Guest Blog: Rodney Moore, IT Group

24 Jun 2019 | 10.24 am

Guest Blog: Rodney Moore, IT Group

'If you want to be smart, you have to integrate first'

24 Jun 2019 | 10.24 am

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For many SMEs and business owners, digital transformation sounds like a daunting prospect, not least because its name suggests ripping it all up and starting again. Rodney Moore (pictured), CEO of IT Group (part of Magnet Networks), explains what it all means.

 

The process of digital transformation should be the perfect marriage between your existing systems and a core network that is designed to be used and give control back to the business. Most definitions of digital transformation describe its effect rather than what it is — a process of digital integration designed specifically to suit your business.

Digital integration will bring simplification, control, intelligence and the knowledge that customers are receiving an enhanced experience.

At present, most companies’ digital assets consist of many layers of bespoke devices and functions controlled by different people on multiple levels. All of these devices and applications sit on the network but generally operate independently of each other, controlled and supported by different teams, both in-house and from third-party vendors.

Typically, an organisation will have a voice solution supported by the provider, data servers controlled by an IT team, printers supported by facilities management companies and devices in a room coming under what we term user management. The challenge for most companies is that they generally do not have the skillset to get all these applications integrated and talking to each other.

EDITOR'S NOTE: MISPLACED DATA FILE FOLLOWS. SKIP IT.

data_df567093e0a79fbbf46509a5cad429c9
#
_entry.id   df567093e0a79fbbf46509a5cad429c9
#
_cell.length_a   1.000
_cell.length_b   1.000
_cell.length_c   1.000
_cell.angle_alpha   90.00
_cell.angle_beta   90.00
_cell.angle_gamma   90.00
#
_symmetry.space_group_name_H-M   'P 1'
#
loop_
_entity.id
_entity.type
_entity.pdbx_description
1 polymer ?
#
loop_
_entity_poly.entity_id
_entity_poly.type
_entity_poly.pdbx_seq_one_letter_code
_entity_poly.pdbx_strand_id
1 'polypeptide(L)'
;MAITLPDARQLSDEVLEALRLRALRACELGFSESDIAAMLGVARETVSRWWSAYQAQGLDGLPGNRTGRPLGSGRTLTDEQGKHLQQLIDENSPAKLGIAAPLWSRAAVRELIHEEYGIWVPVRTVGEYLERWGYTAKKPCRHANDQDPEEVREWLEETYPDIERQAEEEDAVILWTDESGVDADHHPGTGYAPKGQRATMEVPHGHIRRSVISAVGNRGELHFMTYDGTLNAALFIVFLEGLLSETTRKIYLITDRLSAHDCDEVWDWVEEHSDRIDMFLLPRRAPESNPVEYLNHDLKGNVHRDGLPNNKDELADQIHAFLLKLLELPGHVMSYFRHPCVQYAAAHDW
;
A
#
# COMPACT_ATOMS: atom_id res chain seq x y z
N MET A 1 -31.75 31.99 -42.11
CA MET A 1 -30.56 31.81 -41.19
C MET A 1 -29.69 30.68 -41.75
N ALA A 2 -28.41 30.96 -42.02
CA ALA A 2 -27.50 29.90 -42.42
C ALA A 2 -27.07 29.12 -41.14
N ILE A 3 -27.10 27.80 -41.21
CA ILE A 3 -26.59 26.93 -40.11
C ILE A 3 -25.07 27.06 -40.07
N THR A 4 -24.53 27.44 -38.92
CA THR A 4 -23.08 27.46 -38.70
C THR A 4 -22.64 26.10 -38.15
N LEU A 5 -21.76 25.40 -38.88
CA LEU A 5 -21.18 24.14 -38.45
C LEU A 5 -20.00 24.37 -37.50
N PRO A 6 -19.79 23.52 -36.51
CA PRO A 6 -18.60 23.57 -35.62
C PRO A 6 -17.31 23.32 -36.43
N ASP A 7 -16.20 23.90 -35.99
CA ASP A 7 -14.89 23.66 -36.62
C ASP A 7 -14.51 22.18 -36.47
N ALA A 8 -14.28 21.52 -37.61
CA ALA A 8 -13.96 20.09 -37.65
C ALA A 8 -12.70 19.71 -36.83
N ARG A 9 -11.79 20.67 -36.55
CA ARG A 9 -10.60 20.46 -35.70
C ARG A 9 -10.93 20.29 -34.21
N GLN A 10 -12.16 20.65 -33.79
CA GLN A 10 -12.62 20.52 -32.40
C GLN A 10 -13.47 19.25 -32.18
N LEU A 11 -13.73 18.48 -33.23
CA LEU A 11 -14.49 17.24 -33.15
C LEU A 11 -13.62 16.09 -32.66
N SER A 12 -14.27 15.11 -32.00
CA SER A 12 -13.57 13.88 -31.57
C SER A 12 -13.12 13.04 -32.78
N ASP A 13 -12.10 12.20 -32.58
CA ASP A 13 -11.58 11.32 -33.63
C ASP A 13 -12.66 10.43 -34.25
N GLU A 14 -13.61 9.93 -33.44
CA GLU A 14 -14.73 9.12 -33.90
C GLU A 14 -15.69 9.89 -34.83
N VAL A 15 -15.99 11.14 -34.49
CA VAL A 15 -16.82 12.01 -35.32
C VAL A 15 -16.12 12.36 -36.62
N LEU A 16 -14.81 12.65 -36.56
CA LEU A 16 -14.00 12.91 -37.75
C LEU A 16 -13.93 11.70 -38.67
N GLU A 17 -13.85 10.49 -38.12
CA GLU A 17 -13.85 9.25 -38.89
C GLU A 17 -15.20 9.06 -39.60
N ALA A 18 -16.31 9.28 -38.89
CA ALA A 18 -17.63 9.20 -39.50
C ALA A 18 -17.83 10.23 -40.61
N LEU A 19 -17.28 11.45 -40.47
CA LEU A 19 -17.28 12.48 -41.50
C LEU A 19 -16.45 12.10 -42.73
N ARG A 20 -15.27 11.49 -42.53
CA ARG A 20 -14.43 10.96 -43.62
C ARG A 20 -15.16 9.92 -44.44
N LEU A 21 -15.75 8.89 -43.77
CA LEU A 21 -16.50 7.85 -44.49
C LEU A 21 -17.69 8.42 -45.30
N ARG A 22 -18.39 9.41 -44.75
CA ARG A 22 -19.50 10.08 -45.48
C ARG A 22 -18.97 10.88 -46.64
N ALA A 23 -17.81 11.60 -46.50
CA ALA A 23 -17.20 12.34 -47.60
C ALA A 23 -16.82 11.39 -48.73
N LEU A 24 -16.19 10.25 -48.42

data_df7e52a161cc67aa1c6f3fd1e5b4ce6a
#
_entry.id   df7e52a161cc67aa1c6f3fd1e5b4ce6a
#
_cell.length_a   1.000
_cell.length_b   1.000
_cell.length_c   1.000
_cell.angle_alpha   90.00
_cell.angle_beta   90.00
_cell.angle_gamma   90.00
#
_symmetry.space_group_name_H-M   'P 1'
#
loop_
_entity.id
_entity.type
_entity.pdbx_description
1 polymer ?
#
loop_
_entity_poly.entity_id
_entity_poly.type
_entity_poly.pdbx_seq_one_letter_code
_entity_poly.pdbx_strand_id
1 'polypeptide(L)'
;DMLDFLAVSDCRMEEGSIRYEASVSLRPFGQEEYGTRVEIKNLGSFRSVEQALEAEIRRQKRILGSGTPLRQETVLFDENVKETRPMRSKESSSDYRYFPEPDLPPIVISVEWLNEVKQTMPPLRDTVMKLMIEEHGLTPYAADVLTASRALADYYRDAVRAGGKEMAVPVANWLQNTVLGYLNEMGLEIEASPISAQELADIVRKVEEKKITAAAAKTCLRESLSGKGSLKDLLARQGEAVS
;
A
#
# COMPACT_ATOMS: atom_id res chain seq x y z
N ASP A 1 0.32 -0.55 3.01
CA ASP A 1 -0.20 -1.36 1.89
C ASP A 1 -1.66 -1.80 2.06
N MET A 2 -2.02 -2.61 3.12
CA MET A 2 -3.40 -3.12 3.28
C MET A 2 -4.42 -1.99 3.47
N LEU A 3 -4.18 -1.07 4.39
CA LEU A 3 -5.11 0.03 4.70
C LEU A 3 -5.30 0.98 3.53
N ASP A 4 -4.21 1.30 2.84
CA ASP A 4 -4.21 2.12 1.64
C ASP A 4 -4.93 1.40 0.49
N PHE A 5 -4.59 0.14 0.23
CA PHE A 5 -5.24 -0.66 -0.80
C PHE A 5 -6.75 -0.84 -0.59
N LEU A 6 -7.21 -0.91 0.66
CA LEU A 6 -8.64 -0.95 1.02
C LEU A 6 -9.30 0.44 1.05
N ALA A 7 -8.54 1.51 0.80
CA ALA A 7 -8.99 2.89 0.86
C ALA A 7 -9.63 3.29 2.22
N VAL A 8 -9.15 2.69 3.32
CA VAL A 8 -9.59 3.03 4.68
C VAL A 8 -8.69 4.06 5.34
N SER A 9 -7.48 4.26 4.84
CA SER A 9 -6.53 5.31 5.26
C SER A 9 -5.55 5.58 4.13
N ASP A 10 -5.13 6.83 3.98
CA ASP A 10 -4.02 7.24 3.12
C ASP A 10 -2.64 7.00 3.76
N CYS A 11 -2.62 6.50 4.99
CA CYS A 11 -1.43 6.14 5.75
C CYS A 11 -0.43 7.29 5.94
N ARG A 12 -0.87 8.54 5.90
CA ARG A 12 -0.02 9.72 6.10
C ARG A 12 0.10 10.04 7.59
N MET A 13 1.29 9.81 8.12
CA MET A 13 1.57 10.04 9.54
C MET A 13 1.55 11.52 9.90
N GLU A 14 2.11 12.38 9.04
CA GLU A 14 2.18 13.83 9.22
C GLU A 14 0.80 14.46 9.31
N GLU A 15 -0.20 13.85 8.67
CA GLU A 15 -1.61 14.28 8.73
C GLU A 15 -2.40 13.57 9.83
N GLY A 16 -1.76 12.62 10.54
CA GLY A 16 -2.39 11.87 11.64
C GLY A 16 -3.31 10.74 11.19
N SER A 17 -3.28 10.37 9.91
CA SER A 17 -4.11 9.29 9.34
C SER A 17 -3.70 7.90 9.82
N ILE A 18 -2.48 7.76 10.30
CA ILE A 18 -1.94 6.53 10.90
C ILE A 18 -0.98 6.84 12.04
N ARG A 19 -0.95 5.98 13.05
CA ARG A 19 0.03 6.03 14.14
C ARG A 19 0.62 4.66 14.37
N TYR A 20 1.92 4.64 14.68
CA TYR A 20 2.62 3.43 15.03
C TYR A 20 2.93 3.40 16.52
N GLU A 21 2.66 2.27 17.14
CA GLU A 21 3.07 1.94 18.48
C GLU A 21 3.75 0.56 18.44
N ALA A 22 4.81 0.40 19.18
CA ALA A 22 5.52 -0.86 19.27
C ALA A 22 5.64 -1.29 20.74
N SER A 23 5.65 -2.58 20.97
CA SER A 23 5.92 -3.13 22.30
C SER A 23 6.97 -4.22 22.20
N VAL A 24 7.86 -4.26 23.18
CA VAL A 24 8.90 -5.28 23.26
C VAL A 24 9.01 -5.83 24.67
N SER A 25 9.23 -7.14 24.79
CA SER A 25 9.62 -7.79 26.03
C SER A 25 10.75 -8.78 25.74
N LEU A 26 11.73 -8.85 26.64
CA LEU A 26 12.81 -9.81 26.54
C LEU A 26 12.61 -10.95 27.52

Organisations need a single point of contact for all of their IT requirements — voice data, printing access, video conferencing, security network, infrastructure, user devices, video, WiFi and real-time information about their building. Quite simply, digital transformation blends all of this together on a single core network. With an overall integrated service, any issues are solved with one phone call, with the cost advantages that this entails.

It’s integration, not transformation

Digital transformation is not just a solution to present issues but a solid foundation for the future. However, the phrase transformation implies that the company is changing completely, which is often not the case.

After identifying the company’s needs, we at IT Group take existing or new technologies and integrate them into a single-core IP network solution. This is only the foundation stone for the company’s future, and all additional services can be layered on top of that. As your market changes, you have a resilient integrated network that can adopt emerging technologies.

Integration gives businesses a foundation that will allow you to use, adapt and tailor whatever technologies that your business demands now and into the future.

It’s not all about new kit

Genuine digital transformation has very little to do with the acquisition of new technology. An organisation will have made wise investments over time, and the last thing it needs is to end up with a lot of new technology but the same old problems of fragmentation. What it needs is for the technologies to integrate and function well together, and very often companies don’t have that skillset in-house.

The bottom line with digital integration is that the new stuff is not necessarily better than the old stuff. This is why when choosing a supplier you should choose one that is agnostic, rather than a reseller where you become part of an up-selling process.

Our expertise is in identifying where you will get the most benefit, and how integration may make your old technology work better, with our assistance. Our engagement model is to speak to everyone in the business that is involved, so that we have a comprehensive understanding of your business and then come back with a workable solution

A well-designed integration process gives a more manageable risk in terms of the spend on technology rather than huge capital investments. This is far less risky than a costly lift and shift solution.

It is all about the experience